1) Taking out the competition. That's what happened today in two deals: one in real estate, the other in retail:
a) A real estate mega-dealis in the making with Zillow buying Trulia. Trulia shareholders will get .44 shares of Zillow stock. That translates into a share price of $69.96, roughly 25 percent above Friday close. Trulia shareholders will own about 33 percent of the combined company.
What's interesting is how powerful the combined entity would be: the online competition appears to be fairly minimal. True, realtor.com (the official site of the National Association of Realtors, operated by MOVE) is out there, but little else.
Twenty years ago, when I was the Real Estate Correspondent for CNBC, I reported frequently about how the growth of online real estate listings would allow people to sell their own homes and would dramatically cut down Realtor commissions (disclosure: my wife has been a Realtor since the 1980s).
But commissions never did collapse: they are still 5 or 6 percent. There are two reasons for this: first, it is very difficult for most people to sell their homes by themselves, and second; companies like Zillow are not trying to cut out realtors, or reduce their commission. They are doing the opposite: they want more Realtors to pay the roughly $300 a month to advertise on the site.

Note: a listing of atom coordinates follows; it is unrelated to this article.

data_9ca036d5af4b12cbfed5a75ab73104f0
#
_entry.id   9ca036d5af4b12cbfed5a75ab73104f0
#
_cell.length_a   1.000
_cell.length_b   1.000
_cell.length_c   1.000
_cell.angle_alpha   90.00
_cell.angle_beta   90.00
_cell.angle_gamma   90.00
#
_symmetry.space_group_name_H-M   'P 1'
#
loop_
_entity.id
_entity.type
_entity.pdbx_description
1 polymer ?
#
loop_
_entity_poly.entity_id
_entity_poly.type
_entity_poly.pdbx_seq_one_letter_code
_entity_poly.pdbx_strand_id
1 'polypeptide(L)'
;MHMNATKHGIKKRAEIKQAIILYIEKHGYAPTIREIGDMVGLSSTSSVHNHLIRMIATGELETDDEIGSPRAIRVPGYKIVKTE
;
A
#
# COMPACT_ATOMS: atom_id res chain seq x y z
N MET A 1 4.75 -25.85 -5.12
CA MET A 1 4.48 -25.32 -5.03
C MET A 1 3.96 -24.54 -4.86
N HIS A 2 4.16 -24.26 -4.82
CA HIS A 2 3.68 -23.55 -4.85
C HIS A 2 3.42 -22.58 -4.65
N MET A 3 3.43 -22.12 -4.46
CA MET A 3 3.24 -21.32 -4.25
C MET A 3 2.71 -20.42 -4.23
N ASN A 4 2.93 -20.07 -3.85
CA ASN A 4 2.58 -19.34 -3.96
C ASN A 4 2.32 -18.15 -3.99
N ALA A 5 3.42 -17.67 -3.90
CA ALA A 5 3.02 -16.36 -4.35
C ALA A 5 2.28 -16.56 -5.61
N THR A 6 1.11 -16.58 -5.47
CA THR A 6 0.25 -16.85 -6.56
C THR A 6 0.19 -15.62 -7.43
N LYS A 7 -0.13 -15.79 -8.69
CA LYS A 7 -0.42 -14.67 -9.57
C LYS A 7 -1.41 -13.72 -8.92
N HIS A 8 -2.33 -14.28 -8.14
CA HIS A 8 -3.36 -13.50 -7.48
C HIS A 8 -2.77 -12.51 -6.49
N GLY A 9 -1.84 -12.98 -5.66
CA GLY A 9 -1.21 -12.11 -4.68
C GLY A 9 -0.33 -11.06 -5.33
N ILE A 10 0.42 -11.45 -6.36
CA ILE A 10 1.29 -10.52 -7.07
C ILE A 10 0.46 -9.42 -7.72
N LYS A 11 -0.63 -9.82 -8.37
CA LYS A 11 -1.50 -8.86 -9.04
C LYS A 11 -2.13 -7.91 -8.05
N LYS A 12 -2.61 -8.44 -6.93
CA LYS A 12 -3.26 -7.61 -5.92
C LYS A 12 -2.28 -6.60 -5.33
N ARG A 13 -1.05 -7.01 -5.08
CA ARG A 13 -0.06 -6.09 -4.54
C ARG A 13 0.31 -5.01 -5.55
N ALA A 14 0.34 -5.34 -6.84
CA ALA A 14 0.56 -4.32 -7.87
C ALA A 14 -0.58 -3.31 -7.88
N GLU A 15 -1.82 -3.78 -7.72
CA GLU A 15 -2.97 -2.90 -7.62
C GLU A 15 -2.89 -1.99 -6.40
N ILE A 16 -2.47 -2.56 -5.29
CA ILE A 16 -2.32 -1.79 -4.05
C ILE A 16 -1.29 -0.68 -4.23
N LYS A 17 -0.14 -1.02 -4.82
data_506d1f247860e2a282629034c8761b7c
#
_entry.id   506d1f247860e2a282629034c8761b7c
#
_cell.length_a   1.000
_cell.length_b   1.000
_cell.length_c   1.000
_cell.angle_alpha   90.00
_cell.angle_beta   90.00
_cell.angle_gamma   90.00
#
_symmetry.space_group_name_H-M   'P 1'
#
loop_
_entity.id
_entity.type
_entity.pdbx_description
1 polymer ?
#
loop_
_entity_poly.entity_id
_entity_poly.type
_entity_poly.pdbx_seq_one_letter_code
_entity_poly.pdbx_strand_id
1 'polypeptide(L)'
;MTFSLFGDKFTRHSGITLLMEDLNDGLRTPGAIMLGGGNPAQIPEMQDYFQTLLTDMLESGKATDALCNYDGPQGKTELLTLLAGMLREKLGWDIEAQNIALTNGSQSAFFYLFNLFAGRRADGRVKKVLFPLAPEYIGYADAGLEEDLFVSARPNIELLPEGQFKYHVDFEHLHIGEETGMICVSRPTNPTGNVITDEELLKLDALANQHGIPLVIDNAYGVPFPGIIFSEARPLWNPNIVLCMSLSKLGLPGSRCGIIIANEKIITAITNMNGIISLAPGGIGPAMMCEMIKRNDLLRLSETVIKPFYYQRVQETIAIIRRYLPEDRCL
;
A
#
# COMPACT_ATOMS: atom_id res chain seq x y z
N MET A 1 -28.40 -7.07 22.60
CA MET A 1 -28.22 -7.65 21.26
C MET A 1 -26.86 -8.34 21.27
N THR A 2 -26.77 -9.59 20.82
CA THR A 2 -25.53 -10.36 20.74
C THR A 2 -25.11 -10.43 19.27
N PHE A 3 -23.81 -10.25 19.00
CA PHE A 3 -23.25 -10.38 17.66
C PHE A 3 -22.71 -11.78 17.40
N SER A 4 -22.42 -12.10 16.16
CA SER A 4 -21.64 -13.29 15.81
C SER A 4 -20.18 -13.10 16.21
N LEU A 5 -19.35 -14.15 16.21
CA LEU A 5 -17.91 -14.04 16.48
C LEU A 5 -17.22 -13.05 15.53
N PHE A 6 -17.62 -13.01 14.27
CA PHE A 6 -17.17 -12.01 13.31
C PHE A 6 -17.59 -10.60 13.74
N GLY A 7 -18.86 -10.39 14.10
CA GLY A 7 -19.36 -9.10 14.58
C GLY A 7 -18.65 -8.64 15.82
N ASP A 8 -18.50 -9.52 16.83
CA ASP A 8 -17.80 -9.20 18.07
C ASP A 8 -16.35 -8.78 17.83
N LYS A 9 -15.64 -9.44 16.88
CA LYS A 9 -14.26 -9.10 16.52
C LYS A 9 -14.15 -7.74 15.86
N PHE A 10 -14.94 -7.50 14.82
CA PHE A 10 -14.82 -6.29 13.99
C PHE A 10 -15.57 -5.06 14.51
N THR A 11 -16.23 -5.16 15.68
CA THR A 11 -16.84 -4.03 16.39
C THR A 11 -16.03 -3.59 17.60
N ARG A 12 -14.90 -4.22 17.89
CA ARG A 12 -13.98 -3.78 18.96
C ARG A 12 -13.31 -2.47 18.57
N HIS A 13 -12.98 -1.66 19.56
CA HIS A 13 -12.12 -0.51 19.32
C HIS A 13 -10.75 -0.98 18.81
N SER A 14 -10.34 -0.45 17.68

And that's where the combined Zillow-Trulia company could be a concern: they would most likely raise their prices. Realtors who have stopped advertising in local newspapers and who now depend on online advertising would have few options. Sure many still send out farm letters, but many have stopped advertising in local newspapers.
b) Then discount store chain Dollar Tree is buying rival Family Dollar stores for $74.50 a share in cash and stock. That represents a 23 percent premium to family dollar's close Friday.